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TRAGEDY AT YELLOW QUILL
Infant sisters freeze to death during father's midnight stupor
Bodies of girls clad in T-shirts and diapers found on Saskatchewan reserve after dad got lost
January 31, 2008
It was just after midnight on the Yellow Quill reserve when Christopher Pauchay hoisted his two small children in his arms and staggered into a howling white winter storm.
The winds sent temperatures careening toward -50 degrees that night, but Mr. Pauchay didn't even put on a jacket. His 15-month-old daughter, Santana, and his three-year-old daughter, Kaydence, wore only diapers and T-shirts, so he swaddled one in his own winter coat and wrapped the other in a thin blanket. They were heading for his sister's house, 400 metres away across barren dunes of drifting snow.
But Mr. Pauchay, 24, had been drinking heavily Monday night, his elder sister, Bernita Pauchay, said yesterday. His wife Tracey, 21, had stormed out after a fight earlier that evening, and Mr. Pauchay was left home alone with the children. The day before, he had taken a ride to the local liquor store, where he bought a case of beer and two bottles of whisky.
"My brother was so intoxicated," Bernita, 35, said. "I don't know how big the bottles were, but when he drank whisky he would get real loaded."
Late that night, something happened with Santana that frightened Mr. Pauchay. She may have been sick, Bernita said, or something else may have gone wrong.
"I'm not sure what happened with the baby but he said something was wrong with her," she said.
It prompted Mr. Pauchay to try to run headlong through the snow to his sister's house, possibly because he wanted to get a ride down to the nearby hospital in Kelvington, and he had no phone in his house to call for help.
What's clear is that he never reached his destination.
The tracks he left in the snow cut a twisting, haphazard path that fits with the alcoholic haze he later described from his hospital bed, his sister said.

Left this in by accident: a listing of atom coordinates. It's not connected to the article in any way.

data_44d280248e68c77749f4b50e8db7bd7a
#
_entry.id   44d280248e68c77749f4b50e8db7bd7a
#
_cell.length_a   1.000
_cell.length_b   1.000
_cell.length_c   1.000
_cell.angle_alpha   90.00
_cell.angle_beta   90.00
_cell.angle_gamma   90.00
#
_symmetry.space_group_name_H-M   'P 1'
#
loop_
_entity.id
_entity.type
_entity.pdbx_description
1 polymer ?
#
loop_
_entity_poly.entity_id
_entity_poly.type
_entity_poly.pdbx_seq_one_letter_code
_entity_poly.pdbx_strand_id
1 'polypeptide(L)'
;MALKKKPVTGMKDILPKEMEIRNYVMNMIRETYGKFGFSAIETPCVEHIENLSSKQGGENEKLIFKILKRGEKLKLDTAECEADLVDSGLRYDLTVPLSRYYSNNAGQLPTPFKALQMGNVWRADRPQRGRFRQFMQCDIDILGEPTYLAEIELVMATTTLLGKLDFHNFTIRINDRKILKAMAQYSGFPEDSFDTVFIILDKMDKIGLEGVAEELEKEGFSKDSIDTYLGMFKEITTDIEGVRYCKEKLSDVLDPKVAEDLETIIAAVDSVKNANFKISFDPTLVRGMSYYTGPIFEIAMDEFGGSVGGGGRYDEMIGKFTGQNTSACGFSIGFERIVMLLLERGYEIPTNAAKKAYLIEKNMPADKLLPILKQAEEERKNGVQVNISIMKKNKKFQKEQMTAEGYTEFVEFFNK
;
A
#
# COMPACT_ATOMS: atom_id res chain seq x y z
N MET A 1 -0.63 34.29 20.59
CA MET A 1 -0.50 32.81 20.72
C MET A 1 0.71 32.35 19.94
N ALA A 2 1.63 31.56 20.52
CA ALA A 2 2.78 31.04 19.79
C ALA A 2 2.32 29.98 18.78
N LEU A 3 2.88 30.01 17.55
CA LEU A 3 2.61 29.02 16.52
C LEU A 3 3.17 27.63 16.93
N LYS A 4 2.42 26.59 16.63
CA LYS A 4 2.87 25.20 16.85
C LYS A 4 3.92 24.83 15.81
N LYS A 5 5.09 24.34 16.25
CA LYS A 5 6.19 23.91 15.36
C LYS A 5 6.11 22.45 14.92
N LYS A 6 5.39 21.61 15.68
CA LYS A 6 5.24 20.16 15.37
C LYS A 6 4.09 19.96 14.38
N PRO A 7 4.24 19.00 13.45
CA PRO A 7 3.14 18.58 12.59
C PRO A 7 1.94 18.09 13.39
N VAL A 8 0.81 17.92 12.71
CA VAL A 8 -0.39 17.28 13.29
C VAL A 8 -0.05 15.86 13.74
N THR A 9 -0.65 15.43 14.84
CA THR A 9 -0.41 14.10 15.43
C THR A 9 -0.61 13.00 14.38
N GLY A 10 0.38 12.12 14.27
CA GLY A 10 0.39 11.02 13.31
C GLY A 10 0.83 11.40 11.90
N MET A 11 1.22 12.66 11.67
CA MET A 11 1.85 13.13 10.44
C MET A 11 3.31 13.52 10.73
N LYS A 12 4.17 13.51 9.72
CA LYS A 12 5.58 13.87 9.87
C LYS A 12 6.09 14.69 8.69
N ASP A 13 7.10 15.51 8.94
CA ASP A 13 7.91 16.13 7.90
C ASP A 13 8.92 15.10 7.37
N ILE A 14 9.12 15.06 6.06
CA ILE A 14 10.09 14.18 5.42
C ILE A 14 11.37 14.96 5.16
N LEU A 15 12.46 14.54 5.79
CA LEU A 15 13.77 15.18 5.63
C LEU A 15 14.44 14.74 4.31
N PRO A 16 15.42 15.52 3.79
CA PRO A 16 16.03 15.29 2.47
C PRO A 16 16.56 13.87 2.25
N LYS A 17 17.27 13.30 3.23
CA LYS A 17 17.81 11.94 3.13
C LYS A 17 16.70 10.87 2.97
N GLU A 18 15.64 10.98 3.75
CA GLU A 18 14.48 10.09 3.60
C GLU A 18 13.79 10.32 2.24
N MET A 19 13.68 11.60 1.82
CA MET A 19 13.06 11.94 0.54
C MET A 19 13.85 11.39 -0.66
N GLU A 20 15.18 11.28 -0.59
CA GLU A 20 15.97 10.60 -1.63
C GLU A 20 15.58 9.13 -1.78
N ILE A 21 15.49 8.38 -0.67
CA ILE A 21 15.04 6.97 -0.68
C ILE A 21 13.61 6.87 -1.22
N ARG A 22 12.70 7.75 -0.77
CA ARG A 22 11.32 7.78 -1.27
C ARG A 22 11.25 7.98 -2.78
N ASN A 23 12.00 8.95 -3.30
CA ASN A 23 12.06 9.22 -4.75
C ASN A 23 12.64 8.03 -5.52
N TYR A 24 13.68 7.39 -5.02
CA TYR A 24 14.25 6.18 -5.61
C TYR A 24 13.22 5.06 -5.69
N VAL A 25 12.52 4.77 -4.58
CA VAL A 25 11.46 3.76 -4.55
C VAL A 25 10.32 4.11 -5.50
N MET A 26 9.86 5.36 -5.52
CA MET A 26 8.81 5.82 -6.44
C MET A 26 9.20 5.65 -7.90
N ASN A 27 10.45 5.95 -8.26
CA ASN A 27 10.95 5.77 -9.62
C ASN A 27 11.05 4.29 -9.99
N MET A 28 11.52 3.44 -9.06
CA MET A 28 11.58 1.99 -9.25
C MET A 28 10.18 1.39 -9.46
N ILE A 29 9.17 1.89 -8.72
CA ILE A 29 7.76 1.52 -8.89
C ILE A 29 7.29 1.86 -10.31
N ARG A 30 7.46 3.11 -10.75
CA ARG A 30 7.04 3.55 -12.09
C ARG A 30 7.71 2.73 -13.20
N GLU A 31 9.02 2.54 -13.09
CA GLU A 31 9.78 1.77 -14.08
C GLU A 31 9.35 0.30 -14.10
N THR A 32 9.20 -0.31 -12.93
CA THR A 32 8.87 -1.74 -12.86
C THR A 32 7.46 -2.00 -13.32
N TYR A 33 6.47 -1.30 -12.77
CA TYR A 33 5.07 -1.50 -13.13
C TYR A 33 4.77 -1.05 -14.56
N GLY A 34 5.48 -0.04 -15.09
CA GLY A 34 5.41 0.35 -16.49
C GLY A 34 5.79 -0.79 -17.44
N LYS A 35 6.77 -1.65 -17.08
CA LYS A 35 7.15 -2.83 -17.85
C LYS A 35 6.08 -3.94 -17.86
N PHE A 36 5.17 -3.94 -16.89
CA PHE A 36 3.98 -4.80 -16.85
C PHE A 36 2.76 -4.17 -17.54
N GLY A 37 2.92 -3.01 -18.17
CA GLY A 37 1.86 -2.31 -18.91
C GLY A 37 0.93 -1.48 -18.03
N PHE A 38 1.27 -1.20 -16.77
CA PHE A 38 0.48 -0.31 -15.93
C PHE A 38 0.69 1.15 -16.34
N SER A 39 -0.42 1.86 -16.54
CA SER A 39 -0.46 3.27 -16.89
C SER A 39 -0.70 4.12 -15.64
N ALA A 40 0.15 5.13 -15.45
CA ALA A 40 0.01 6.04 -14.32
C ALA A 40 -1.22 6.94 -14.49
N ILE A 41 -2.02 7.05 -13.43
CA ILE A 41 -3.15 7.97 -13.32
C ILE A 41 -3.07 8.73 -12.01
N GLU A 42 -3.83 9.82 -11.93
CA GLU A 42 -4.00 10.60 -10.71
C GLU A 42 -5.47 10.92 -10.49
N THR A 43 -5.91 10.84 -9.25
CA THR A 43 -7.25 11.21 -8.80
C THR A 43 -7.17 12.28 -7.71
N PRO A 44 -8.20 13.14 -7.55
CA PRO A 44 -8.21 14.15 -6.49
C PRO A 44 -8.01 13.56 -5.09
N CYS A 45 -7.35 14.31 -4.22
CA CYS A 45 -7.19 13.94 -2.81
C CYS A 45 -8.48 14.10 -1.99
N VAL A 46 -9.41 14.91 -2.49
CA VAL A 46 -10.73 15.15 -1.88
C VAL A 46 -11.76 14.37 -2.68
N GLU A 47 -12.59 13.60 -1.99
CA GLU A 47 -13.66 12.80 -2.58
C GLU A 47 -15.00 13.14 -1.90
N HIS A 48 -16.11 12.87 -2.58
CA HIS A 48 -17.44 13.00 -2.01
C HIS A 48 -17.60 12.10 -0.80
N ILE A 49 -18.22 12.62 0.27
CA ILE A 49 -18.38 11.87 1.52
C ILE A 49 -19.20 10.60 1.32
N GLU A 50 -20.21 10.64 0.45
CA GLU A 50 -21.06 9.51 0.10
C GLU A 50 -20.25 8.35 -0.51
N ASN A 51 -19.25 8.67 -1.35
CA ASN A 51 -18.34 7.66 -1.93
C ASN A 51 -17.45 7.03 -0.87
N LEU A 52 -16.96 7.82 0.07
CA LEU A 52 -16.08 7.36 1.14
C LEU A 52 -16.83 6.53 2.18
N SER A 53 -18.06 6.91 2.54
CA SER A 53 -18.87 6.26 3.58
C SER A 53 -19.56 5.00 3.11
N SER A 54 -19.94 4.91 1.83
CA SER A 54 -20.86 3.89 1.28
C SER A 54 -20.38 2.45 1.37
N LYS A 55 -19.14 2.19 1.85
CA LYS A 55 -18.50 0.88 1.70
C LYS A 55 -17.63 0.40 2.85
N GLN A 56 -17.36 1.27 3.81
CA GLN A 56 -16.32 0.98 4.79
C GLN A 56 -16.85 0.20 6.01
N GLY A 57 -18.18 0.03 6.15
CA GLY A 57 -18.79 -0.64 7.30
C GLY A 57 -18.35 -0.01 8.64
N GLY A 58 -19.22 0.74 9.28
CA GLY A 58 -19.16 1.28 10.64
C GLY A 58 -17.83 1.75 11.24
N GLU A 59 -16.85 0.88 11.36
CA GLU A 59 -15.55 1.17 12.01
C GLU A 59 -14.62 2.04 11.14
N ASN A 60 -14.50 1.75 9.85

"You could tell he couldn't see where he was running because he was running right through high snowbanks. You could see the times that he fell," she said.
"He remembers carrying both of the babies, but he was so intoxicated he doesn't really remember anything else," she said.
"He remembers holding both of the babies in his arms and falling all over in the snow. At some point he must have fallen so hard that he dropped one of them and he kept running with the other one, and he was just so scared that he just kept going. He didn't realize that he had dropped one of the girls."
Eventually, he dropped the other girl as well. Four hours later, just before 5 a.m. Tuesday, Mr. Pauchay crawled through the snow to a neighbour's front step. His hand frozen in a claw, he banged on the door, waking someone inside. He was incoherent, the neighbours told his family, suffering from hypothermia and frostbite and still under the influence of alcohol. They called an ambulance, whose crew in turn called the RCMP, and Mr. Pauchay was brought to Kelvington's hospital by 5:30 a.m.
It wasn't until eight hours later that anyone noticed his daughters were missing. At 1:30 p.m., Mr. Pauchay asked hospital staff if his children were all right, which finally set alarm bells ringing.